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4 Foods To Avoid At Breakfast

What we eat at breakfast has the ability to influence how we feel throughout the rest of the day. No exaggeration. A breakfast that includes protein, whole grains, healthy fats, and colour (i.e. plant foods) will set you up for a day of stable blood sugar levels and sustained energy, and keep you feeling satiated so that you can get on with the demands of the day ahead. On the flip side, by choosing a breakfast lacking in important nutrients, we are going to be left feeling sluggish (both physically and mentally) and, over time, we can end up inching ourselves towards weight gain and chronic diseases. So, what are some of the common breakfasts that dietitians see that do not tick the nutritional box? 

1. High Sugar Cereal

Despite clever marketing, many cereals contain a high dose of refined grains and sugar. Pouring this into our bowl day after day at the breakfast table can increase the risk of obesity, type 2 diabetes, and heart disease. The lack of fibre in these cereals also contributes to a blood sugar roller coaster throughout the rest of the morning – AKA we turn into a grizzly snack monster. Opt for wholegrain cereals such as those containing oats. Visible nuts and seeds are great, too. Top with natural plain yoghurt and some fruit to complete the nutritious breakfast formula. 

2. Toast With Unhealthy Spreads

It’s important to acknowledge that not every type of bread provides the benefits listed above. Depending on what type you grab off the shelf, bread can also be rather void of nutritional value. White bread is made from flour that has been processed to remove the part of the wheat grain that contains most of the nutrients. White bread, therefore, contains less fibre and fewer vitamins and minerals. Some brands of bread are also high in added salt and sugar, which can be detrimental to our health. Let’s also not forget that what we put on or between our bread also counts. If we don’t consider what spreads/toppings/fillings we pair with our bread, we could end up making a meal or snack that is high in calories and low in nutritional value, which is a recipe with the potential to cook up weight gain and poor health.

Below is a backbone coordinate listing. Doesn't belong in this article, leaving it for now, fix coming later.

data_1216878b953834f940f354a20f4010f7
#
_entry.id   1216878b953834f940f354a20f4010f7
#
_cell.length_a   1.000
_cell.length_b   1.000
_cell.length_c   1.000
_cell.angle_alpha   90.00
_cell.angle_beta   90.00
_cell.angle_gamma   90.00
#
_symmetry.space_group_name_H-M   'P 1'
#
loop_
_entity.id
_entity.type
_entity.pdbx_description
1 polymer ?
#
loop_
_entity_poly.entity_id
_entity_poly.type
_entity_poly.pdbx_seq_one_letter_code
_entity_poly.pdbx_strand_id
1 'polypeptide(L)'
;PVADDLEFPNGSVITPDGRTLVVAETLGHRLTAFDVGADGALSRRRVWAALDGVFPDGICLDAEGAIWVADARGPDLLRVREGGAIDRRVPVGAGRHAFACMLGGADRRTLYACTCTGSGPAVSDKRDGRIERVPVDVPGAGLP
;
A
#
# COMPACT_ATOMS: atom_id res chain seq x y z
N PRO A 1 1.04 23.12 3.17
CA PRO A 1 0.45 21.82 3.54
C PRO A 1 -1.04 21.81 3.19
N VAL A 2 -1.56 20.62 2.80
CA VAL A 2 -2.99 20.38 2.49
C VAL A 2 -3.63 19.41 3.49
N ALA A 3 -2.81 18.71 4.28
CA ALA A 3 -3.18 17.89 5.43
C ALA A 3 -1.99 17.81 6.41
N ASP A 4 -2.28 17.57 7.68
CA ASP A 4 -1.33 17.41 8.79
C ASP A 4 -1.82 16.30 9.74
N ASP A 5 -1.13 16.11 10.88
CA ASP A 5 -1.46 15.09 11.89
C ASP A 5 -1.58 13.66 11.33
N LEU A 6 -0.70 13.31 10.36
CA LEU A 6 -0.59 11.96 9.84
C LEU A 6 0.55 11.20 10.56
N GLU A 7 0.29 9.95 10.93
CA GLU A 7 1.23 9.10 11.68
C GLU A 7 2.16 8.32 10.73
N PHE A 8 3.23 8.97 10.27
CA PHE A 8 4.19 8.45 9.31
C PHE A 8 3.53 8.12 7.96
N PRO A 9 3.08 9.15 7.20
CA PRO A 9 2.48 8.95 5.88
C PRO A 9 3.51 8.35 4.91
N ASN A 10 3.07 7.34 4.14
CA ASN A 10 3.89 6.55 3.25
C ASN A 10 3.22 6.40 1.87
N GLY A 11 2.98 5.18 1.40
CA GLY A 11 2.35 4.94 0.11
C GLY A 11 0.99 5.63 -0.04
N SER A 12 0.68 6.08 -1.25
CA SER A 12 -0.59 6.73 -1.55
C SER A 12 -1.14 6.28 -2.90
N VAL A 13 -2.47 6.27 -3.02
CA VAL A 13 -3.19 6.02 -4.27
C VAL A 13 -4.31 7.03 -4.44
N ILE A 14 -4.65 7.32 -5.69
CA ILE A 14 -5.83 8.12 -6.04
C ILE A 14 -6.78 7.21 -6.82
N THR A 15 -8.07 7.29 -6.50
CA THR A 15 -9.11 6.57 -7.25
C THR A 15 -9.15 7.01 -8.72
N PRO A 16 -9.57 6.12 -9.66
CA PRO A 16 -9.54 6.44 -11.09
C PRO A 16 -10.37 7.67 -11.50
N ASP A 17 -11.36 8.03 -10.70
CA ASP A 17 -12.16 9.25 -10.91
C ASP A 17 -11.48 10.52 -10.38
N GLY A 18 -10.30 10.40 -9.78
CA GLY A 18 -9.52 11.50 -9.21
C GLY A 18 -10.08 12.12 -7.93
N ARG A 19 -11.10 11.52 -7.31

3. Muffins And Pastries

It’s fine to enjoy these occasionally as part of a balanced diet, but processed muffins and pastries are often made using refined flour and a hefty dose of sugar. They are very low in nutrient density for the calories received. For a more regular option, why not try making your own muffins? Add oats, nuts, seeds and fresh fruit such as berries to boost fibre to promote good gut health, as well as more stable energy levels. Savoury muffins are another quick and easy option that pack a nutritional punch.

4. Flavoured Yoghurts

We love yoghurt as a protein-rich addition to a meal or snack, as well as for its probiotic benefits. However, not all yoghurts are created equal. If you flip over the container and have a peek at the nutritional panel, some yoghurts contain more sugar than protein. So, depending on which container goes in your basket, you may be buying something more comparable to a dessert. Our dietitians enjoy options such as Chobani Fit or Yo Pro which have a more desirable protein to sugar ratio.

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